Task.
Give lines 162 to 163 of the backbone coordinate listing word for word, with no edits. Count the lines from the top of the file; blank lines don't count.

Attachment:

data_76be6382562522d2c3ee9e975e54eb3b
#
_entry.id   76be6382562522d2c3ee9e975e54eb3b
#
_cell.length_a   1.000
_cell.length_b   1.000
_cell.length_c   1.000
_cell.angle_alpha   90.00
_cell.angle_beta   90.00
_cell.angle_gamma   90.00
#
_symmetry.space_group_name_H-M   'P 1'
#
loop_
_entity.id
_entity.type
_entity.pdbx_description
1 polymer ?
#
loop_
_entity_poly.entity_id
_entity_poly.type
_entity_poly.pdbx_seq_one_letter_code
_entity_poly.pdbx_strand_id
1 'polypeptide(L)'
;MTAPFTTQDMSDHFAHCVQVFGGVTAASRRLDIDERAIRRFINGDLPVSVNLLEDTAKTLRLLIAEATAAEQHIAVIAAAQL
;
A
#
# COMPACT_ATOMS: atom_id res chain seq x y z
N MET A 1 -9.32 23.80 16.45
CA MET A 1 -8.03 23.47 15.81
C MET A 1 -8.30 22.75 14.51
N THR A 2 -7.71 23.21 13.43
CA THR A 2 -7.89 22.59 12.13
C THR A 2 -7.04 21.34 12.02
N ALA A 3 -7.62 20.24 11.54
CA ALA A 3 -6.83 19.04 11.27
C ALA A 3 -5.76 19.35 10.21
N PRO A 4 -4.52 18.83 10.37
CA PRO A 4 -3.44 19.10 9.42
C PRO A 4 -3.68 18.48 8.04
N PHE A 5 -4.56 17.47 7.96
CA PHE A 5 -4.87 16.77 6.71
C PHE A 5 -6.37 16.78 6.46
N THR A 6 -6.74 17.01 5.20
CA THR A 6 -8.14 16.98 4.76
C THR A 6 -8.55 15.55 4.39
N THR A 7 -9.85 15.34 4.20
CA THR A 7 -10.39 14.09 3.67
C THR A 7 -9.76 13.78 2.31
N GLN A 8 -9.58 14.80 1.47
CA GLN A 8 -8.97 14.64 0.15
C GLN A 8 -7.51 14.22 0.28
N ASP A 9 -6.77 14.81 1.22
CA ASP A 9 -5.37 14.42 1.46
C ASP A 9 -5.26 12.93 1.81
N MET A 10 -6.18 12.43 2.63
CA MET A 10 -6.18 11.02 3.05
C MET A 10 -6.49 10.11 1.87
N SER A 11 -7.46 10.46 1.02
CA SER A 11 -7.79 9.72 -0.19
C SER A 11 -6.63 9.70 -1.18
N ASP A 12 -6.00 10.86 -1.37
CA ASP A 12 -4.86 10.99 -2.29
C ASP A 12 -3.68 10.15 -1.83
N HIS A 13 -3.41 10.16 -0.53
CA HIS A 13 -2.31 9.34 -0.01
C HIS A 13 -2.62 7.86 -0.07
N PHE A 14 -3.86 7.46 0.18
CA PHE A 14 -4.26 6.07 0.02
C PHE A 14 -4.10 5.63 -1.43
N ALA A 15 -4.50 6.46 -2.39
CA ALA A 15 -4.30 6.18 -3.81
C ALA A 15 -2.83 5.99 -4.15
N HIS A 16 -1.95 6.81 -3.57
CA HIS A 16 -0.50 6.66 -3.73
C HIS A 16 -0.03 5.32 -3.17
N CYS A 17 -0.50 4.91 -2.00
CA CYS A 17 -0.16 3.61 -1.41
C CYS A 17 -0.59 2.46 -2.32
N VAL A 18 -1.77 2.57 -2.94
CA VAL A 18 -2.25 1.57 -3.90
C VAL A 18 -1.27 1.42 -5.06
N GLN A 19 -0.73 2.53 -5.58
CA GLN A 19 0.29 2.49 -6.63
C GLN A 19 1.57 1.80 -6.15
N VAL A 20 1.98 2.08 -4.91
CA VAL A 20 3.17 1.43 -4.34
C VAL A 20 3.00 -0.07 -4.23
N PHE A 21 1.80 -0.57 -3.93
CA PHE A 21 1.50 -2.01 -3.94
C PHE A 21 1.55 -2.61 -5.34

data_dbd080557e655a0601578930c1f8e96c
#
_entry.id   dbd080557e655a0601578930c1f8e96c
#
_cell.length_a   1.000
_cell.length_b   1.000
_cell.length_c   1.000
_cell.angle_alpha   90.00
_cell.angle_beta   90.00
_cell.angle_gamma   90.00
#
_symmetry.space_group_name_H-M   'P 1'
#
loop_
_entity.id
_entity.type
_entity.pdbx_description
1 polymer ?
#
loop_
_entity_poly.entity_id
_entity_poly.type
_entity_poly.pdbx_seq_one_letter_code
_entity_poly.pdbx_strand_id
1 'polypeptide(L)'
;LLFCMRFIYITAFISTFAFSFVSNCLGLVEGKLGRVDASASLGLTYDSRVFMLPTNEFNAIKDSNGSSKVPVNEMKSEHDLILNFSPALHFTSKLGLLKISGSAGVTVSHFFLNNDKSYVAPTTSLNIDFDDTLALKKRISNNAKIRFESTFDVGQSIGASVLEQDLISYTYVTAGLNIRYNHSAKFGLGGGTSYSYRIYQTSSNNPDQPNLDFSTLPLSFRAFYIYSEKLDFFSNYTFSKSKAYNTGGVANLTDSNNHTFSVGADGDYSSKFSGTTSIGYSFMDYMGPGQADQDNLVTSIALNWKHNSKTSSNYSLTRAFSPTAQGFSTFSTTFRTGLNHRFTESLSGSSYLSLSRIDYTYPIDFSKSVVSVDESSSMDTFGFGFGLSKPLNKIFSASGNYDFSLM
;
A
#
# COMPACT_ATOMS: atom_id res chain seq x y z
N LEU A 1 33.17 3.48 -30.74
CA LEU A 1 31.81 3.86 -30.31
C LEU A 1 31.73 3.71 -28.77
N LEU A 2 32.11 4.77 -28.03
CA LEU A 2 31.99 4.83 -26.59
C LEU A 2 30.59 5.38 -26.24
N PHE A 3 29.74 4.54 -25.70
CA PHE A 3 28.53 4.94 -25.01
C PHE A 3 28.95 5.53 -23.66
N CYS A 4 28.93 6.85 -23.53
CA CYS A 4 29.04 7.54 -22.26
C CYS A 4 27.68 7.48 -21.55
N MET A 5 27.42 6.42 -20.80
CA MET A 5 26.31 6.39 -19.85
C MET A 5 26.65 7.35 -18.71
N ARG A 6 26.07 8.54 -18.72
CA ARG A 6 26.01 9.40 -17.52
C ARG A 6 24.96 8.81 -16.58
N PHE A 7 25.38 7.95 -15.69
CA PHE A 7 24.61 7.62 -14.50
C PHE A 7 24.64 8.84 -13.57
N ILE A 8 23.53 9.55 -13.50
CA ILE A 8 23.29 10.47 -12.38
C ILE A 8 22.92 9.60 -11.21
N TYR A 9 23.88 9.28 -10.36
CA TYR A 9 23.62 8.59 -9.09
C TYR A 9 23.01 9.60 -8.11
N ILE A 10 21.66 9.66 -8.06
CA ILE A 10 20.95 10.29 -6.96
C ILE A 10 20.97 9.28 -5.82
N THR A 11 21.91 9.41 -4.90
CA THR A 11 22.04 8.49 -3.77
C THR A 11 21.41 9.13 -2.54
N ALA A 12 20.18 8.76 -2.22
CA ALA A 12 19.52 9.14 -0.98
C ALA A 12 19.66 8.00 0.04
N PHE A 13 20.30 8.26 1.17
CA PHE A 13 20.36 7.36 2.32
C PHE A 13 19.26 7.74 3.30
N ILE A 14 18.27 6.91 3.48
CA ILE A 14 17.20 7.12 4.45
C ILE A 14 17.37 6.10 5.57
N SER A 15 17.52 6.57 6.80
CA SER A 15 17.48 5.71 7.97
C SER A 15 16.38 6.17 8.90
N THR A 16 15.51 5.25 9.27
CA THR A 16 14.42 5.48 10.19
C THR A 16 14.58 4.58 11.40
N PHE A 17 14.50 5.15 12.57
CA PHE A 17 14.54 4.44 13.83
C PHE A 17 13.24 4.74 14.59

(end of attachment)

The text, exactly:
C PHE A 13 19.26 7.74 3.30
N ILE A 14 18.27 6.91 3.48